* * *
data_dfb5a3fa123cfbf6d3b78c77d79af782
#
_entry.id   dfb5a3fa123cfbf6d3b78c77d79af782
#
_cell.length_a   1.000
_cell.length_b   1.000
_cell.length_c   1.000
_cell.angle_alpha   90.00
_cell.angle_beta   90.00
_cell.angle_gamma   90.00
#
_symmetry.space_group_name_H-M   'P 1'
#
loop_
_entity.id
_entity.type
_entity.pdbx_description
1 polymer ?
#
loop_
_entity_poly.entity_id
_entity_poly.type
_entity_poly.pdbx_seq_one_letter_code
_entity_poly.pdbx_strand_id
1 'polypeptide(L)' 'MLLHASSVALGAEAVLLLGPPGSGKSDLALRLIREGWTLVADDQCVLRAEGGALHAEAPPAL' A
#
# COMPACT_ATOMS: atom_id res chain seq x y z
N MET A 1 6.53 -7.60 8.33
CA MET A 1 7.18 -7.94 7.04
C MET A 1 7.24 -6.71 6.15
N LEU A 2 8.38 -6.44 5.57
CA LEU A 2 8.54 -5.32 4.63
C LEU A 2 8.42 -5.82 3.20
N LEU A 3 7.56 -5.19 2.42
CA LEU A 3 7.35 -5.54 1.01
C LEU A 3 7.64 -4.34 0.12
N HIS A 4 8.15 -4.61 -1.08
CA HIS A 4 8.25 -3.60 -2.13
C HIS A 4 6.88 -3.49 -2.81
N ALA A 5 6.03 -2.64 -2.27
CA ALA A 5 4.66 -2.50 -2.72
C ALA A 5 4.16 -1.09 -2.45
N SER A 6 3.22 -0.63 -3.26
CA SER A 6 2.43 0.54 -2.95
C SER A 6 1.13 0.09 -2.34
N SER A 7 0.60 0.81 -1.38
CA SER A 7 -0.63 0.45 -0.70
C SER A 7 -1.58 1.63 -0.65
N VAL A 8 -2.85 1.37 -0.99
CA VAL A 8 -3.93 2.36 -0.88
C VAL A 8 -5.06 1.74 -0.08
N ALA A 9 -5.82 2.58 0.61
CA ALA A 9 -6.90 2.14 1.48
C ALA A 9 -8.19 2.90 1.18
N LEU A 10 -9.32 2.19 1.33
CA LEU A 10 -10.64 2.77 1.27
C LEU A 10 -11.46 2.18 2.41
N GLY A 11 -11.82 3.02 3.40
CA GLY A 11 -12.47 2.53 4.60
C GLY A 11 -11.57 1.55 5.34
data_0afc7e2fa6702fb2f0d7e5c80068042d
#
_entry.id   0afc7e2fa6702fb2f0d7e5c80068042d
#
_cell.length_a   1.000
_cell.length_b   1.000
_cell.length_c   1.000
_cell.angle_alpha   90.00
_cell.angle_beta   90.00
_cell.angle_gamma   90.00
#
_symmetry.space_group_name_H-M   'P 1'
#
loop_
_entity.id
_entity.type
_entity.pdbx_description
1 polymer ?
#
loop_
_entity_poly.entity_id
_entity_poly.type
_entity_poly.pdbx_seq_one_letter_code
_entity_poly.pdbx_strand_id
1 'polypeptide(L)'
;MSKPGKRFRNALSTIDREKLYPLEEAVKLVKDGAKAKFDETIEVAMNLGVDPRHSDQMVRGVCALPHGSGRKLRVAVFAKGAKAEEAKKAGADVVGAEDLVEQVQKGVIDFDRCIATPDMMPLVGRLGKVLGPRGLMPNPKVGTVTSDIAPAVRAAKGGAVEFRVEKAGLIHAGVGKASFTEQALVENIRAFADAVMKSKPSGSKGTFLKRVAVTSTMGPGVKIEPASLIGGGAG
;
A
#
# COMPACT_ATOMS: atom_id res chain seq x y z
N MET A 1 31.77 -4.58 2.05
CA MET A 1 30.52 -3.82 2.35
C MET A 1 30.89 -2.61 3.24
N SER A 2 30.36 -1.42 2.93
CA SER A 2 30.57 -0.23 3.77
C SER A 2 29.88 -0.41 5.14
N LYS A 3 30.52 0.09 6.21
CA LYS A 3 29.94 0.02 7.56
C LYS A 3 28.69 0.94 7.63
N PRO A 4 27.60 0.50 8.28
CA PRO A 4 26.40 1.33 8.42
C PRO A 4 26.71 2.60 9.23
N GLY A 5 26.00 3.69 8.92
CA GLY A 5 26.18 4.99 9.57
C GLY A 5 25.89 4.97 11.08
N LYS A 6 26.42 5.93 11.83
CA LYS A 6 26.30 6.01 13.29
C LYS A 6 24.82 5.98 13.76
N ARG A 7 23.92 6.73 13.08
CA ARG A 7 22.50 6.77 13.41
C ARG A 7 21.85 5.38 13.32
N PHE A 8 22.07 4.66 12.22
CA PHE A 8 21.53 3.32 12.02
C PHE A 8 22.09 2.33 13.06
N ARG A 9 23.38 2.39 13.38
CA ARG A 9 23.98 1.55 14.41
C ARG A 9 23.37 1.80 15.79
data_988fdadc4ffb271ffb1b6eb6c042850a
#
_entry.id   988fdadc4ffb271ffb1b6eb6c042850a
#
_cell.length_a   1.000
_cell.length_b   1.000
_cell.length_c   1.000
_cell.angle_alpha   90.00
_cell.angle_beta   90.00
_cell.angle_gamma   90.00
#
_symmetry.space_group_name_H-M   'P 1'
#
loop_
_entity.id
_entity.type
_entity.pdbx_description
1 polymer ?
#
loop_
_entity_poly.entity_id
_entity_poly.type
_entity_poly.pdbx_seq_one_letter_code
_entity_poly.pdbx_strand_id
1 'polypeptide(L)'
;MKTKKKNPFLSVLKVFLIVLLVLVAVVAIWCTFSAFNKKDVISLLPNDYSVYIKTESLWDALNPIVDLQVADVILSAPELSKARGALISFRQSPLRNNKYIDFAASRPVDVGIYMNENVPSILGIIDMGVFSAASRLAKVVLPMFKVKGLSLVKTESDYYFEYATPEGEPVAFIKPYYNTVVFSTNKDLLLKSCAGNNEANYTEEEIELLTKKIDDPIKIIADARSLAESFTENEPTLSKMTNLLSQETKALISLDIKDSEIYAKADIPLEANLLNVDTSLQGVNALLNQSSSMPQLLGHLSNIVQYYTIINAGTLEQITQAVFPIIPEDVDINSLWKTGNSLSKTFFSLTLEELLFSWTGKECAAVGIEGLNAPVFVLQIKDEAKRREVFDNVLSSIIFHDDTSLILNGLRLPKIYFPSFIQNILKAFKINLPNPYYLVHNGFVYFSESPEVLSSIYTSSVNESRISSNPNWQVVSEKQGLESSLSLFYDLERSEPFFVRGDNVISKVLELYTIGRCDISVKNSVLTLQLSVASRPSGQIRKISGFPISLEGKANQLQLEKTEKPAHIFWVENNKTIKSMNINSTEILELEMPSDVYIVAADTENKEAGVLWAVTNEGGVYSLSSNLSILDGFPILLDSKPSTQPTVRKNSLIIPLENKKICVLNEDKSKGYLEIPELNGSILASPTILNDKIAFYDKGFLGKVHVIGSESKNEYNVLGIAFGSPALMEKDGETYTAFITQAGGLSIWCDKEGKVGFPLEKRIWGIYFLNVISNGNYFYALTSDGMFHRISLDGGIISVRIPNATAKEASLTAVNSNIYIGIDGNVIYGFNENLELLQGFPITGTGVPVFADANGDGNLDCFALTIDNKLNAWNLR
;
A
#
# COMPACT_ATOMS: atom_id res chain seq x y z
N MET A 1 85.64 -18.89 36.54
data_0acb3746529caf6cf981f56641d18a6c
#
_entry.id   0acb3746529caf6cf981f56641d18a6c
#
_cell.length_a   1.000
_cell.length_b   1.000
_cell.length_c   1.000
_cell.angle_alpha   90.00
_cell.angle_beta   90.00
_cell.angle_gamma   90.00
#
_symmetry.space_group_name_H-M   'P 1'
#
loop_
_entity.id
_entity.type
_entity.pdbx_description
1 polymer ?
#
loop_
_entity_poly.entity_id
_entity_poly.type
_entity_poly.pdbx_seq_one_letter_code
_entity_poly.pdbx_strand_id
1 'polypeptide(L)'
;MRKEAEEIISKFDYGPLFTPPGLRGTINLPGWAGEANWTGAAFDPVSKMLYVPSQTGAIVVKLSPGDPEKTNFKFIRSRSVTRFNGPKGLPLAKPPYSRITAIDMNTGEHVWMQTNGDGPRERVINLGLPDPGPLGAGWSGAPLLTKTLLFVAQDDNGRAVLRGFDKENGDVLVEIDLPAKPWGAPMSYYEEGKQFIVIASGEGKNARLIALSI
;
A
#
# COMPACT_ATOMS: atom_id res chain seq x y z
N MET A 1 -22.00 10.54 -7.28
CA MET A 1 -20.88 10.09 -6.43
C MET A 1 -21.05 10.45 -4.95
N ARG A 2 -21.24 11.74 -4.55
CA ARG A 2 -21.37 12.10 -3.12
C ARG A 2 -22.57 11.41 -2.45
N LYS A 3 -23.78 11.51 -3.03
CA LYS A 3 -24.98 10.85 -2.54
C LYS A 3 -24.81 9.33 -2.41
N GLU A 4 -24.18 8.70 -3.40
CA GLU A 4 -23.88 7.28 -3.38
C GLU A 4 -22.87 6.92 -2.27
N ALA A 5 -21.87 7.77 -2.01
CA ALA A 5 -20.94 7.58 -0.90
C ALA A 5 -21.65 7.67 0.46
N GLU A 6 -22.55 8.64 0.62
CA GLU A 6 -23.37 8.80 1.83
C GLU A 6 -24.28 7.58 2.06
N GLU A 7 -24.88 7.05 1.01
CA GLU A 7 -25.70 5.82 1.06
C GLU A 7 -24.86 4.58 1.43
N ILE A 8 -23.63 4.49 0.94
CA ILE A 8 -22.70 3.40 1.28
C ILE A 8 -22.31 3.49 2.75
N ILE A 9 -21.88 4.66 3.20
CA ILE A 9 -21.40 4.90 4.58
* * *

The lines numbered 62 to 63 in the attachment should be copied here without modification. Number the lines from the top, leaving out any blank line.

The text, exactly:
#
_entry.id   0afc7e2fa6702fb2f0d7e5c80068042d